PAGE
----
Ken Plum: A different approach
A former Virginia legislator who was removed as a member of the Appropriations Committee by the Speaker of the House because of disagreements they had over budget issues was quoted as saying, “he can take away where I sit, but he cannot take away where I stand.”
While the legislative process is supposed to be about compromise for the common good, it has become less of that at all levels of government in recent years. Of course, legislators have personal values that dictate the way they think and act. At the same time there are strong pressures from political parties and party caucuses and by highly organized and well-funded interest groups seeking ideological purity that determine political outcomes. All these factors make it increasingly difficult for an individual legislator to be successful in getting significant legislation passed. There is a limit to how much a single legislator can trade, persuade or cajole other legislators into doing.
My successful effort on major legislative initiatives has been to take a different approach. From the beginning of my representation of the greater Reston and western Fairfax area it was obvious to me that an adequate transportation system for the region would be one of our greatest challenges. I voted for significant funding increases in 1986 and 2013 that were successful and for other funding enhancements that were not successful. I became convinced early on that the long-term solutions would be in mass transit and not simply roads. The challenge became selling a multi-billion dollar mega-transit system that became known first as rail in the Dulles Corridor and now the Silver Line. I knew that I could not do the task alone. I turned to the community at large and the business community by organizing the Dulles Corridor Rail Association (DCRA) nearly twenty years ago. I was alone as a public official lobbying for Dulles Rail in the beginning, but with the successful work done in advocacy the first phase of the project will open by the end of the year, and almost all public officials heartily endorse it. I had to organize my own pressure group.
When it was clear that Gov. McDonnell was not going to support the expansion of Medicaid in Virginia because of his opposition to the Affordable Care Act, I knew that I could not singularly convince him. I joined with advocacy groups, including interfaith groups, to increase pressure on legislators to approve the Medicaid expansion without the Governor. Workshops were held throughout the state and I participated in a couple of them. I used my extensive file of email addresses to encourage about 2500 individuals to call or write the Governor and key legislators to express their support. Some legislators got as many as 1400 emails on a single weekend. Working outside the legislature to bring community pressure worked in bringing about the desired outcome.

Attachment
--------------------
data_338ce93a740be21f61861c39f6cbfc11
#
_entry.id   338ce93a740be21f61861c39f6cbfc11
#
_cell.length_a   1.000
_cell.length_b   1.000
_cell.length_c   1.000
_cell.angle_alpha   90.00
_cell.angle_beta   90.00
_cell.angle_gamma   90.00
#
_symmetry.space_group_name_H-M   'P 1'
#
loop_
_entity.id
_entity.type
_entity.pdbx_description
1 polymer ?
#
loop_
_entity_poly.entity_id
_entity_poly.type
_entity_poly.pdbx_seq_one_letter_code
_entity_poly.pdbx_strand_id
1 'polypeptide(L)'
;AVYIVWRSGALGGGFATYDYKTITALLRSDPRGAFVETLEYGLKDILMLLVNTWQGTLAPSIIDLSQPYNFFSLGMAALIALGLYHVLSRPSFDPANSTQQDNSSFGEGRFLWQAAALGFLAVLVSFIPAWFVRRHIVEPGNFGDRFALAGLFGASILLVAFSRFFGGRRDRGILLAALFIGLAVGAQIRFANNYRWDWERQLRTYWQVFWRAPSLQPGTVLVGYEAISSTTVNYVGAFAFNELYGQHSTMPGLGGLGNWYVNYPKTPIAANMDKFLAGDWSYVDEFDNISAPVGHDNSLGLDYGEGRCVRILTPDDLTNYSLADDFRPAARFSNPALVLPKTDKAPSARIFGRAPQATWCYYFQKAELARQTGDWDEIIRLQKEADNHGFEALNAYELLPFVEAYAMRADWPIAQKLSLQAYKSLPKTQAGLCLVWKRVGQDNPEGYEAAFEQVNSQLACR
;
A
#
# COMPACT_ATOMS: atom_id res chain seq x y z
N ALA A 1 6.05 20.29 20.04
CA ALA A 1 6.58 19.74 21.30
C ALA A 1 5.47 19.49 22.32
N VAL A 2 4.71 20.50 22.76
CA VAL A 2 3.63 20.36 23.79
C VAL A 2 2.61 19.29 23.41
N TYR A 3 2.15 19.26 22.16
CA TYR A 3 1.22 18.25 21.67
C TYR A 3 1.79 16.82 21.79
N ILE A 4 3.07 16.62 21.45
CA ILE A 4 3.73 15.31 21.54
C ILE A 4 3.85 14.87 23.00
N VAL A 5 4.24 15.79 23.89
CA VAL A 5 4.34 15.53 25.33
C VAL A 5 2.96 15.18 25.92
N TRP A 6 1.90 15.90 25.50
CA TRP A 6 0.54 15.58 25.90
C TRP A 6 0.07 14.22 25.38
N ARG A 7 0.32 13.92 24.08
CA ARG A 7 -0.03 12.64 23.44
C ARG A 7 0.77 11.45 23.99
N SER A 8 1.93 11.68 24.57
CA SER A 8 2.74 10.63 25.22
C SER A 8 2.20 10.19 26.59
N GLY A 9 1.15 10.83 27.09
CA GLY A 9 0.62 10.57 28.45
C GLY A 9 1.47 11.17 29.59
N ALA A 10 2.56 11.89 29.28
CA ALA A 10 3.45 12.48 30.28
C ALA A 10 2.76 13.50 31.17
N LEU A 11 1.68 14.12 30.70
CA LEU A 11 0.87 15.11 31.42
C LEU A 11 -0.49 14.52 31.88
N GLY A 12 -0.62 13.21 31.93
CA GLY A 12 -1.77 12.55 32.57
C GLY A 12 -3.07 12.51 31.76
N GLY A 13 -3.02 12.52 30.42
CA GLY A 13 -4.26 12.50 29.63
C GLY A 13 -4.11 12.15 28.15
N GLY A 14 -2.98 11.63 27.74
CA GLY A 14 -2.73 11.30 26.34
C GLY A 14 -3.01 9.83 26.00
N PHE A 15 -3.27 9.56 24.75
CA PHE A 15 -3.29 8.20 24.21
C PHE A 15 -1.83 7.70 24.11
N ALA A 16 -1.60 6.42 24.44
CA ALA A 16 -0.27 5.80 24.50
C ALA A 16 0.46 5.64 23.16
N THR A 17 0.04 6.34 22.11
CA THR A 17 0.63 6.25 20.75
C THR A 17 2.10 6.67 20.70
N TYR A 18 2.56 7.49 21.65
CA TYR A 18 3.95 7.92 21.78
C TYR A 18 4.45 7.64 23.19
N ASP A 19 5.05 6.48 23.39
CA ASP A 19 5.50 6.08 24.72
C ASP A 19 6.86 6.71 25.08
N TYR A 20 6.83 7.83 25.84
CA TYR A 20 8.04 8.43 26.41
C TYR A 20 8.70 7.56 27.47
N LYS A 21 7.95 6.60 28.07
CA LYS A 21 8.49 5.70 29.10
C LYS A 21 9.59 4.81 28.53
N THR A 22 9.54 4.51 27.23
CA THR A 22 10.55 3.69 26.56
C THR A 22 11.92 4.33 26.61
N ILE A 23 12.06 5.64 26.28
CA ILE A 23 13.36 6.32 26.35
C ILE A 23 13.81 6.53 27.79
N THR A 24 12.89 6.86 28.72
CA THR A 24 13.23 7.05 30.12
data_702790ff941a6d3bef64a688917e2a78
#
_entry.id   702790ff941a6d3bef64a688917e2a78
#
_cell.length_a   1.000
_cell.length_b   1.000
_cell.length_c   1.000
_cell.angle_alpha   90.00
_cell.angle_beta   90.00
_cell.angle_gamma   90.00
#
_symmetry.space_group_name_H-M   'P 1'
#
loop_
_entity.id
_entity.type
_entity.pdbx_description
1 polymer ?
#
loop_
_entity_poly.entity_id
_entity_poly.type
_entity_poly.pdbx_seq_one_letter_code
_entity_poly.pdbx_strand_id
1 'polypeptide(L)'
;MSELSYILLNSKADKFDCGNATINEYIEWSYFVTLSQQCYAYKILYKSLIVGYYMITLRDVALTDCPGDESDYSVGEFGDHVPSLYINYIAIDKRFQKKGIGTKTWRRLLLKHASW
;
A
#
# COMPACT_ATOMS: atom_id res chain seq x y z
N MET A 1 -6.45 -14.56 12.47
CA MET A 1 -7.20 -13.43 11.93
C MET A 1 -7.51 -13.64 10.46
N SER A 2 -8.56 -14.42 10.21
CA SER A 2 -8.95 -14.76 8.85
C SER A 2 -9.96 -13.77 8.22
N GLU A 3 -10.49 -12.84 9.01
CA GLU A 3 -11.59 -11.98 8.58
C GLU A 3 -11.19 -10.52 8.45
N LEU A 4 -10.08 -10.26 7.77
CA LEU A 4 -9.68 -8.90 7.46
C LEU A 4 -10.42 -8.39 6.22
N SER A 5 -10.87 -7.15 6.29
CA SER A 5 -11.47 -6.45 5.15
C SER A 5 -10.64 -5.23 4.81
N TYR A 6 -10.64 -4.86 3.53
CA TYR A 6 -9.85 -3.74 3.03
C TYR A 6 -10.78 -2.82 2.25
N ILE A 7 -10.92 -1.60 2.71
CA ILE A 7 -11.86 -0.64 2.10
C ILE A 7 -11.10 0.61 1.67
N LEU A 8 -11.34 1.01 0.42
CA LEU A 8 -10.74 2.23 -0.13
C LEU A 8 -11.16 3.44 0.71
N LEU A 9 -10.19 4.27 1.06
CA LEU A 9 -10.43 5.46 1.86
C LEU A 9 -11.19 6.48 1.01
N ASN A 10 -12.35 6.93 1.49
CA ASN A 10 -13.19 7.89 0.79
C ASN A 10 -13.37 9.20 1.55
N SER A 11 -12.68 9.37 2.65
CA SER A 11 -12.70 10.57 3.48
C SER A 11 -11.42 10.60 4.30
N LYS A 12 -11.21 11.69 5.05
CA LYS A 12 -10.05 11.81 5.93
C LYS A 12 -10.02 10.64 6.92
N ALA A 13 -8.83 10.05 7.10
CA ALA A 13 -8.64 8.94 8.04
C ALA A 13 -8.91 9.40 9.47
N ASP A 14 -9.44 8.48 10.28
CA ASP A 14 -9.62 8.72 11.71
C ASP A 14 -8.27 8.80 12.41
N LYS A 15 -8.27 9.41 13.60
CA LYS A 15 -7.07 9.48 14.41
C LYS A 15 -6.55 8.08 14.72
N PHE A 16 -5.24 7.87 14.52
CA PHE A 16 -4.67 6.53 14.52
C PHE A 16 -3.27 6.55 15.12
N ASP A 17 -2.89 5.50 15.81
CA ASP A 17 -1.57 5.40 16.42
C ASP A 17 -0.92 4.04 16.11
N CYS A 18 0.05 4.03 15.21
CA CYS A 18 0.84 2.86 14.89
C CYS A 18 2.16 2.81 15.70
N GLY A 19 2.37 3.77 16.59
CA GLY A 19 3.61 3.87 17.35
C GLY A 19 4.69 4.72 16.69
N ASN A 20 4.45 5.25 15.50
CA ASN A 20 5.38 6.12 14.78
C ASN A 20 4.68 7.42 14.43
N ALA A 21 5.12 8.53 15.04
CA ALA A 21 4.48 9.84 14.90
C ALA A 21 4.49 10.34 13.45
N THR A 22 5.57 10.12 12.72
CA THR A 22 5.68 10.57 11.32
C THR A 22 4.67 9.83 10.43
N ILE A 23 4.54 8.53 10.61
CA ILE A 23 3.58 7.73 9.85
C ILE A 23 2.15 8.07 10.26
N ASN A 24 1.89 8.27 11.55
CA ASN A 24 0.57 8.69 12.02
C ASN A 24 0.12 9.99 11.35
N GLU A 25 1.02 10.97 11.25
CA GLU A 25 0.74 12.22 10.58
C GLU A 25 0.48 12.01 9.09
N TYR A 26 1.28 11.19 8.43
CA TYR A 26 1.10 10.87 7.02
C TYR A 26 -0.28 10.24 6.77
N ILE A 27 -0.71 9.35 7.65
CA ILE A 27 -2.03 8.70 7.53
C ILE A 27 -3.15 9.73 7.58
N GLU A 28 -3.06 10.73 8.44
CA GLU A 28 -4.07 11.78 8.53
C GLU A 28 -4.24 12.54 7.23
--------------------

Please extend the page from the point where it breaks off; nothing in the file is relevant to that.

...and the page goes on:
As I look at the challenging issue of gun violence I realize it too will require a different approach. That’s why I have joined with organized citizen groups in demonstrating on the National Mall and at NRA headquarters supporting universal background checks and a ban on assault weapons. I encourage others to join in this approach as well–to write, phone, and demonstrate to ensure that there is a satisfactory response to this most important issue. There are many different organizations lobbying for sensible gun control.
I will continue to work hard to effectively represent my constituents. When the task is too great for a single legislator, I will not hesitate to organize persons in the community and to participate with others who are working on behalf of causes I believe my constituents support. It is a different but effective approach.
Ken Plum is a member of the Virginia House of Delegates.